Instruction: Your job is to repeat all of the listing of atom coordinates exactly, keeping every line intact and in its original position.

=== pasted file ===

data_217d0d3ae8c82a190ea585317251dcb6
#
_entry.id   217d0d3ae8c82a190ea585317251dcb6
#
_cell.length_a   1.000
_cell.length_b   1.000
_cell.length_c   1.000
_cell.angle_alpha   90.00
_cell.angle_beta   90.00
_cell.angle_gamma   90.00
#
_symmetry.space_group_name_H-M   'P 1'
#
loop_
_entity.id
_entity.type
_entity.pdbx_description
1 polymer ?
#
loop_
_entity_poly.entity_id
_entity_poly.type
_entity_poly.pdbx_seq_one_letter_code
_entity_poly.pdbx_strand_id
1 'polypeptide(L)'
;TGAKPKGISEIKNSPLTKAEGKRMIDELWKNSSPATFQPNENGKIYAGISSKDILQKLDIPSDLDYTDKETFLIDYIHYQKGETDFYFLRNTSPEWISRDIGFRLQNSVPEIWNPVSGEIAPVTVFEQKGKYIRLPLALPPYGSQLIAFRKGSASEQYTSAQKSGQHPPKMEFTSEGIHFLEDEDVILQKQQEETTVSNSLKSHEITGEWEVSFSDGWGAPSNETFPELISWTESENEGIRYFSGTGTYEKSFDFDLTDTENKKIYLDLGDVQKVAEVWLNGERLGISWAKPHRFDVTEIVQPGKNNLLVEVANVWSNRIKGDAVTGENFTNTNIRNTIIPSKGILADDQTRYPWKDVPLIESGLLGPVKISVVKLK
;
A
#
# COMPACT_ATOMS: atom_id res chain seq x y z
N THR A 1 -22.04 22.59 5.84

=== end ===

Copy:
data_217d0d3ae8c82a190ea585317251dcb6
#
_entry.id   217d0d3ae8c82a190ea585317251dcb6
#
_cell.length_a   1.000
_cell.length_b   1.000
_cell.length_c   1.000
_cell.angle_alpha   90.00
_cell.angle_beta   90.00
_cell.angle_gamma   90.00
#
_symmetry.space_group_name_H-M   'P 1'
#
loop_
_entity.id
_entity.type
_entity.pdbx_description
1 polymer ?
#
loop_
_entity_poly.entity_id
_entity_poly.type
_entity_poly.pdbx_seq_one_letter_code
_entity_poly.pdbx_strand_id
1 'polypeptide(L)'
;TGAKPKGISEIKNSPLTKAEGKRMIDELWKNSSPATFQPNENGKIYAGISSKDILQKLDIPSDLDYTDKETFLIDYIHYQKGETDFYFLRNTSPEWISRDIGFRLQNSVPEIWNPVSGEIAPVTVFEQKGKYIRLPLALPPYGSQLIAFRKGSASEQYTSAQKSGQHPPKMEFTSEGIHFLEDEDVILQKQQEETTVSNSLKSHEITGEWEVSFSDGWGAPSNETFPELISWTESENEGIRYFSGTGTYEKSFDFDLTDTENKKIYLDLGDVQKVAEVWLNGERLGISWAKPHRFDVTEIVQPGKNNLLVEVANVWSNRIKGDAVTGENFTNTNIRNTIIPSKGILADDQTRYPWKDVPLIESGLLGPVKISVVKLK
;
A
#
# COMPACT_ATOMS: atom_id res chain seq x y z
N THR A 1 -22.04 22.59 5.84